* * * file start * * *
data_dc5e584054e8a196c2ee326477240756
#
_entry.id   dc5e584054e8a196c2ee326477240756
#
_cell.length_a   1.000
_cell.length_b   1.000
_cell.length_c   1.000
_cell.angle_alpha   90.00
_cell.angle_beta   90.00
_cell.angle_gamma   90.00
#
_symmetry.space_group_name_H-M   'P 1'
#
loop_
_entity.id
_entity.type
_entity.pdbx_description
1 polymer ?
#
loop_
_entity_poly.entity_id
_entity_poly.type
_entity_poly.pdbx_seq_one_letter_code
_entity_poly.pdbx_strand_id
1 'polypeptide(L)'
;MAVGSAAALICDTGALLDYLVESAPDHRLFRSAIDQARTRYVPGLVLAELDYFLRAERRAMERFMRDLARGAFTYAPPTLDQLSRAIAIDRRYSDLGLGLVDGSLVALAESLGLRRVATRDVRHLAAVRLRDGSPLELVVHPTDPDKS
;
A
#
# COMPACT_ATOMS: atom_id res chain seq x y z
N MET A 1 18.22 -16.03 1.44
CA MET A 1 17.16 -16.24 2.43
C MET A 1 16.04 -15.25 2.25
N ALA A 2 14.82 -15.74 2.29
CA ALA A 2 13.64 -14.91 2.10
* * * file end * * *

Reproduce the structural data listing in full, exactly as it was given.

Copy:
data_dc5e584054e8a196c2ee326477240756
#
_entry.id   dc5e584054e8a196c2ee326477240756
#
_cell.length_a   1.000
_cell.length_b   1.000
_cell.length_c   1.000
_cell.angle_alpha   90.00
_cell.angle_beta   90.00
_cell.angle_gamma   90.00
#
_symmetry.space_group_name_H-M   'P 1'
#
loop_
_entity.id
_entity.type
_entity.pdbx_description
1 polymer ?
#
loop_
_entity_poly.entity_id
_entity_poly.type
_entity_poly.pdbx_seq_one_letter_code
_entity_poly.pdbx_strand_id
1 'polypeptide(L)'
;MAVGSAAALICDTGALLDYLVESAPDHRLFRSAIDQARTRYVPGLVLAELDYFLRAERRAMERFMRDLARGAFTYAPPTLDQLSRAIAIDRRYSDLGLGLVDGSLVALAESLGLRRVATRDVRHLAAVRLRDGSPLELVVHPTDPDKS
;
A
#
# COMPACT_ATOMS: atom_id res chain seq x y z
N MET A 1 18.22 -16.03 1.44
CA MET A 1 17.16 -16.24 2.43
C MET A 1 16.04 -15.25 2.25
N ALA A 2 14.82 -15.74 2.29
CA ALA A 2 13.64 -14.91 2.10